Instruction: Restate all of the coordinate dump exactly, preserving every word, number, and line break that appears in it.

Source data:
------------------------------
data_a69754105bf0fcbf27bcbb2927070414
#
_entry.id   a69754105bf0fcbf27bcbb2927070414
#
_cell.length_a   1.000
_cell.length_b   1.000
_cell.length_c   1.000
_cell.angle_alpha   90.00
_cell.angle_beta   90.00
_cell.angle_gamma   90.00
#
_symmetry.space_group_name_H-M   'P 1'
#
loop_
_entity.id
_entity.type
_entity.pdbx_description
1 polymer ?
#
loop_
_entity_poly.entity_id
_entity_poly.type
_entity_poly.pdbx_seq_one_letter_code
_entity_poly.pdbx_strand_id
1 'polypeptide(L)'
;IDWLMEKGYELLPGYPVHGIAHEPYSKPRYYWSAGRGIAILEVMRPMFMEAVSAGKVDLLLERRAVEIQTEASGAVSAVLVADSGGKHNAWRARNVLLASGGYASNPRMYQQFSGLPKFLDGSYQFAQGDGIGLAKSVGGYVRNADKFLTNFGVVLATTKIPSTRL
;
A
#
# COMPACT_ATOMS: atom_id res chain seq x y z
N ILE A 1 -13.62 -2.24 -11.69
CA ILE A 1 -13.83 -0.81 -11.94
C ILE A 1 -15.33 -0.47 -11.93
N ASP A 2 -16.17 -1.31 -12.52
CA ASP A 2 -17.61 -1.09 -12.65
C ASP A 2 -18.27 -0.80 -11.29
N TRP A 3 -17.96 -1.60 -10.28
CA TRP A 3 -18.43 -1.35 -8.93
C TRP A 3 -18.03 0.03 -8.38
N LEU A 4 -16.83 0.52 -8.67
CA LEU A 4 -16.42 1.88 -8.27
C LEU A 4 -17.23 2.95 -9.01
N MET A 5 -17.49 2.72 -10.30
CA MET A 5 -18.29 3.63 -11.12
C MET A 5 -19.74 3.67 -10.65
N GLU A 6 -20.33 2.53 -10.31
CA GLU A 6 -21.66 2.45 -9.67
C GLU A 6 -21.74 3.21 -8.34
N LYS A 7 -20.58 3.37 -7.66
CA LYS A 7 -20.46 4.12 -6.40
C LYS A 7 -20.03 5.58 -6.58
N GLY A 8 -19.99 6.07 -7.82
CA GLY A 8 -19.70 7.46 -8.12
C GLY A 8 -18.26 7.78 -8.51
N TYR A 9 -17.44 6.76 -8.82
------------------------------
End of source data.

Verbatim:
data_a69754105bf0fcbf27bcbb2927070414
#
_entry.id   a69754105bf0fcbf27bcbb2927070414
#
_cell.length_a   1.000
_cell.length_b   1.000
_cell.length_c   1.000
_cell.angle_alpha   90.00
_cell.angle_beta   90.00
_cell.angle_gamma   90.00
#
_symmetry.space_group_name_H-M   'P 1'
#
loop_
_entity.id
_entity.type
_entity.pdbx_description
1 polymer ?
#
loop_
_entity_poly.entity_id
_entity_poly.type
_entity_poly.pdbx_seq_one_letter_code
_entity_poly.pdbx_strand_id
1 'polypeptide(L)'
;IDWLMEKGYELLPGYPVHGIAHEPYSKPRYYWSAGRGIAILEVMRPMFMEAVSAGKVDLLLERRAVEIQTEASGAVSAVLVADSGGKHNAWRARNVLLASGGYASNPRMYQQFSGLPKFLDGSYQFAQGDGIGLAKSVGGYVRNADKFLTNFGVVLATTKIPSTRL
;
A
#
# COMPACT_ATOMS: atom_id res chain seq x y z
N ILE A 1 -13.62 -2.24 -11.69
CA ILE A 1 -13.83 -0.81 -11.94
C ILE A 1 -15.33 -0.47 -11.93
N ASP A 2 -16.17 -1.31 -12.52
CA ASP A 2 -17.61 -1.09 -12.65
C ASP A 2 -18.27 -0.80 -11.29
N TRP A 3 -17.96 -1.60 -10.28
CA TRP A 3 -18.43 -1.35 -8.93
C TRP A 3 -18.03 0.03 -8.38
N LEU A 4 -16.83 0.52 -8.67
CA LEU A 4 -16.42 1.88 -8.27
C LEU A 4 -17.23 2.95 -9.01
N MET A 5 -17.49 2.72 -10.30
CA MET A 5 -18.29 3.63 -11.12
C MET A 5 -19.74 3.67 -10.65
N GLU A 6 -20.33 2.53 -10.31
CA GLU A 6 -21.66 2.45 -9.67
C GLU A 6 -21.74 3.21 -8.34
N LYS A 7 -20.58 3.37 -7.66
CA LYS A 7 -20.46 4.12 -6.40
C LYS A 7 -20.03 5.58 -6.58
N GLY A 8 -19.99 6.07 -7.82
CA GLY A 8 -19.70 7.46 -8.12
C GLY A 8 -18.26 7.78 -8.51
N TYR A 9 -17.44 6.76 -8.82